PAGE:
1. Thank you for sharing…. change is the law of life and the universe.. unfortunately there are those that resist change for whatever reasons and it is the offspring that will suffer because they are subject to the change… perhaps one day the future generations will allow the children to evolve as they wish, to follow their dreams, not that of the parent… 🙂

    “Change is the law of life. And those who look only to the past or present are certain to miss the future.” John F. Kennedy

    Liked by 1 person

      1. With everyone being an individual and each family environment being different and ever changing, it would be impossible to make a book on how to be a parent… life is a learning process and so is being a parent (which is more difficult should one be closed minded)… 🙂

        Liked by 1 person

  2. I’m also a child of the sixties and my parents started dating in the late 50’s. I’m not sure it was so different a life in the UK but my own experience was. My dad was self employed, an Architect, and my mum was a school teacher. Although semi-strict, my folks were loving, good humoured and kind. I don’t recall ever feeling ‘unheard’. If, however, my mum hadn’t had a career, if she’d been forced into that life of domestic servitude that I’d personally abhor, I’m not sure she would’ve coped. I had modern parents in many ways. Dad went to Art College when he was in his 30’s, helped and encouraged by my mum and her career. I know now that that was unusual, but then, I just saw it as the norm.

    So, I had a wonderful childhood…and then I grew up.

    I feel sad for the lack of emotion you received as a child. I wish that hadn’t been your experience, but I read the end with a little envy, because in spite of my beginnings I screwed up. I wasn’t a great parent for a number of reasons and although I have tried (and succeeded, they say) in making amends…guilt is the bitch that just keeps on coming. I envy your easy relationship with your kids and your confidence in that but am also so happy for you – and them – that you have it.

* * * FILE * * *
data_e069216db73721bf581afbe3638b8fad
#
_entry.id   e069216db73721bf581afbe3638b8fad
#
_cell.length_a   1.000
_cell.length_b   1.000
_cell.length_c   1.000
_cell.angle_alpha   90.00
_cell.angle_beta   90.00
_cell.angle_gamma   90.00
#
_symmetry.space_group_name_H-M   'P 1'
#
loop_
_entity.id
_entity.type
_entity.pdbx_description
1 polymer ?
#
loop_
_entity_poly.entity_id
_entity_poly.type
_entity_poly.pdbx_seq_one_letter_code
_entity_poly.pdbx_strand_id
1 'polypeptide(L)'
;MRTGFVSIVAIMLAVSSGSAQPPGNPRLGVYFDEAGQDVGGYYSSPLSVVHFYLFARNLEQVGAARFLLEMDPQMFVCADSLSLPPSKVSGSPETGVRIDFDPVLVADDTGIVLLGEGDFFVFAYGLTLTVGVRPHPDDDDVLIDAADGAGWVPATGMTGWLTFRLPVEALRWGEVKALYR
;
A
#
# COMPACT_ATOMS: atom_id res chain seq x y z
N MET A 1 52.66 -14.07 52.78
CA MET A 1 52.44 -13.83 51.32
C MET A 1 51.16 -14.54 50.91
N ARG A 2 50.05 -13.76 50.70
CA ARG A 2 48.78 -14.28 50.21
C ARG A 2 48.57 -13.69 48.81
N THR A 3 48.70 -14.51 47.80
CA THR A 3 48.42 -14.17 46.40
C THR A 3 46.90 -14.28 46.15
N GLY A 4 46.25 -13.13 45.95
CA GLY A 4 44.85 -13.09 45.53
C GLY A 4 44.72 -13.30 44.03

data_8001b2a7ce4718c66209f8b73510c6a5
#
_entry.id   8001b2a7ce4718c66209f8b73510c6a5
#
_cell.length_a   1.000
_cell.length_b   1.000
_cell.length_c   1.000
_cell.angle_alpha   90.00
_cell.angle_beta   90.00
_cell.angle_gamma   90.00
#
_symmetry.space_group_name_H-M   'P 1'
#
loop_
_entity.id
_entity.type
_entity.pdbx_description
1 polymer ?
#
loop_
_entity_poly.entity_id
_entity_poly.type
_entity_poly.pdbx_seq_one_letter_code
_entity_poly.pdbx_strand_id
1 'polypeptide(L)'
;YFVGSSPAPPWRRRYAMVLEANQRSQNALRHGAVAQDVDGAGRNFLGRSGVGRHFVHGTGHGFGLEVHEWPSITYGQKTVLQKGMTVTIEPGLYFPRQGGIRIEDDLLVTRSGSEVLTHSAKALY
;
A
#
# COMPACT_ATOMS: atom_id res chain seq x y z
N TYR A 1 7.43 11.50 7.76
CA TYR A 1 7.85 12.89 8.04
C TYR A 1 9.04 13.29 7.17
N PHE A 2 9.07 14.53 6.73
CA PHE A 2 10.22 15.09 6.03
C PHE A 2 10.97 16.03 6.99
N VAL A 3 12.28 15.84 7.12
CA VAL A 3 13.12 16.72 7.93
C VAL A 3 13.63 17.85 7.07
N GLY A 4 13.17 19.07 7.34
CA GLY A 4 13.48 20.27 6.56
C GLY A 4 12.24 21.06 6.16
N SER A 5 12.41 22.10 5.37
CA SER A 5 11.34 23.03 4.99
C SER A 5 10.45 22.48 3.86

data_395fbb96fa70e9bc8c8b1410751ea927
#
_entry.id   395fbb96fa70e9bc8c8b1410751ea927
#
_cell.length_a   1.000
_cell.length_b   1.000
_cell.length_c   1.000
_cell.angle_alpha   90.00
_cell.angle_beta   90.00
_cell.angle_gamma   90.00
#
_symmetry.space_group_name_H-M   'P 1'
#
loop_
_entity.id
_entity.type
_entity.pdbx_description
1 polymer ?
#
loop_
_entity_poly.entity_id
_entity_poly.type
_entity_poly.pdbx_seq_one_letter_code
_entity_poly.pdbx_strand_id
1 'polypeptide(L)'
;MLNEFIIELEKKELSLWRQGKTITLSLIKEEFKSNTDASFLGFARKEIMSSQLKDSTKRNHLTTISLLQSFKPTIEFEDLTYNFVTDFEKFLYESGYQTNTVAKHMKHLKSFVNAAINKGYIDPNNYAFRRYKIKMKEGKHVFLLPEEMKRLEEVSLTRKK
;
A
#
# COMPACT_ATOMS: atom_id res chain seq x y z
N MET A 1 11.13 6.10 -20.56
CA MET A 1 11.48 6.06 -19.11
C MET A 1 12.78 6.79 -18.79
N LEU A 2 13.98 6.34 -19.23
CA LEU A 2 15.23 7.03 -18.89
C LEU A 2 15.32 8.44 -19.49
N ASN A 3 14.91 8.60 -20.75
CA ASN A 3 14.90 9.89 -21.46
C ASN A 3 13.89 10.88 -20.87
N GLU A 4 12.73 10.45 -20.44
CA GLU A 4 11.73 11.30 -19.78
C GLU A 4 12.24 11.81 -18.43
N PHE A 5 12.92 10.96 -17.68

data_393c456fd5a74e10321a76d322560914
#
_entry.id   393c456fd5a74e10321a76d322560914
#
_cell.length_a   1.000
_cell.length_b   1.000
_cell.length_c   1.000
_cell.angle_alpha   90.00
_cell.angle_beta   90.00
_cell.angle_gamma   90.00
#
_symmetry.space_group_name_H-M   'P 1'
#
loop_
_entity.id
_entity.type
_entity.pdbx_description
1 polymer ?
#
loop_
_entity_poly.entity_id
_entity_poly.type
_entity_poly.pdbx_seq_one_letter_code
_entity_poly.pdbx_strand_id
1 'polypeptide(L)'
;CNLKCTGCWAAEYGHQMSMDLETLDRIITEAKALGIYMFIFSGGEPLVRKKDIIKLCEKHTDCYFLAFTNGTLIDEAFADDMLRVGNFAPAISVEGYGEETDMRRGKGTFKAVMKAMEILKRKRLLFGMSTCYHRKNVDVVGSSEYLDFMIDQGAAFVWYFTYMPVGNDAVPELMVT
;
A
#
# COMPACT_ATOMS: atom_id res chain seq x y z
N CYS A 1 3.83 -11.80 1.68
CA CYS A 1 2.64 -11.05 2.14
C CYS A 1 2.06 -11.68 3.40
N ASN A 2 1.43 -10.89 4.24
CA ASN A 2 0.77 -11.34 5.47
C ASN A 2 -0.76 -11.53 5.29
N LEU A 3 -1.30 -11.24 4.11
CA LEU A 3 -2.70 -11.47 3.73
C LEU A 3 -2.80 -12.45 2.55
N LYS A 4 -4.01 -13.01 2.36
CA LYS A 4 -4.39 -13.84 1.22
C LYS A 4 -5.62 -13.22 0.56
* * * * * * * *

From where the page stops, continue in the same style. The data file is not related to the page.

Liked by 1 person

    1. Oh it’s so rare to hear someone say they had a happy childhood… I’m so glad you did… And… one of these days, I will have to write about all the good times I lived with my parents. The thing is, I was very, very loved… I have never doubted that. It was just a very chaotic time and – like Forrest Gump and his chocolates – I never knew what I was going to ‘get’. And you should know… I have made my peace with ALL of it. I adored my Dad and feel his loving presence with me all the time. And I have recently been getting to know things my Mom went through that I had no idea about. It’s helped me to better understand a bunch of the things (can’t really write about that except to say it has helped me see her – and support her – with great love and compassion). It makes me want to weep to hear you say you have made amends with your kids… so many adult children don’t get to hear those words. If they say you succeeded, believe them…💕💕💕


      1. It’s so great to hear how your relationship with your mom is going. My mum and I have discussed stuff a lot and she’s admitted to me recently that her relationship with HER mum was fraught at times and rarely demonstrative. That was news to me as my relationship with my Nanny was wonderful. The children of wartime, stiff-upper-lip Britain may have been 10 years ahead of 50’s America? My mum was an only child of elderly parents and she only had her dad for 15 years. I feel sad for my mum…now that I know. All 3 of my kids love me, and I do believe it. I wish that that niggle would go away though – the guilt is overpowering. I guess you would have to have felt it to understand how sick to the stomach it feels to have failed your kids. I’m not sure I’ll ever fully forgive myself, Patti. But at least I know that I’ve tried to fix it. My kid’s dad lost his chance a long time ago and, in a way, I’ve probably tried to overcompensate for the damage we both did.

        Sorry!! THIS blog of mine has been in draft form for a long time. It may never be published.

        Liked by 1 person

      2. Oh how my heart empathizes… I carry some long-term guilt of my own so I have an idea of the niggle that won’t go away. Wish I had appropriate words but I know that sometimes words are not enough. Sending you a HUGE hug, though, and more compassion than you can possibly imagine…💕💕💕

        Liked by 1 person

  3. Beautifully said and illustrated, Patti. It was a very different time, like you said, and very different style of parenting. Today, we have challenges as parents too, albeit, quite different in nature. I see what you mean about rebuilding the wall yourself trying to earn their love and approval. Although I was born in the 70s, still, I felt the need to do that and I am not even sure if my parents had demanded it. I wonder, sometimes, if it’s just part of our personality…being people pleasure and all…of course, combined with the silent demands of the kind of parenting of our generations. Thanks for sharing!

    Liked by 1 person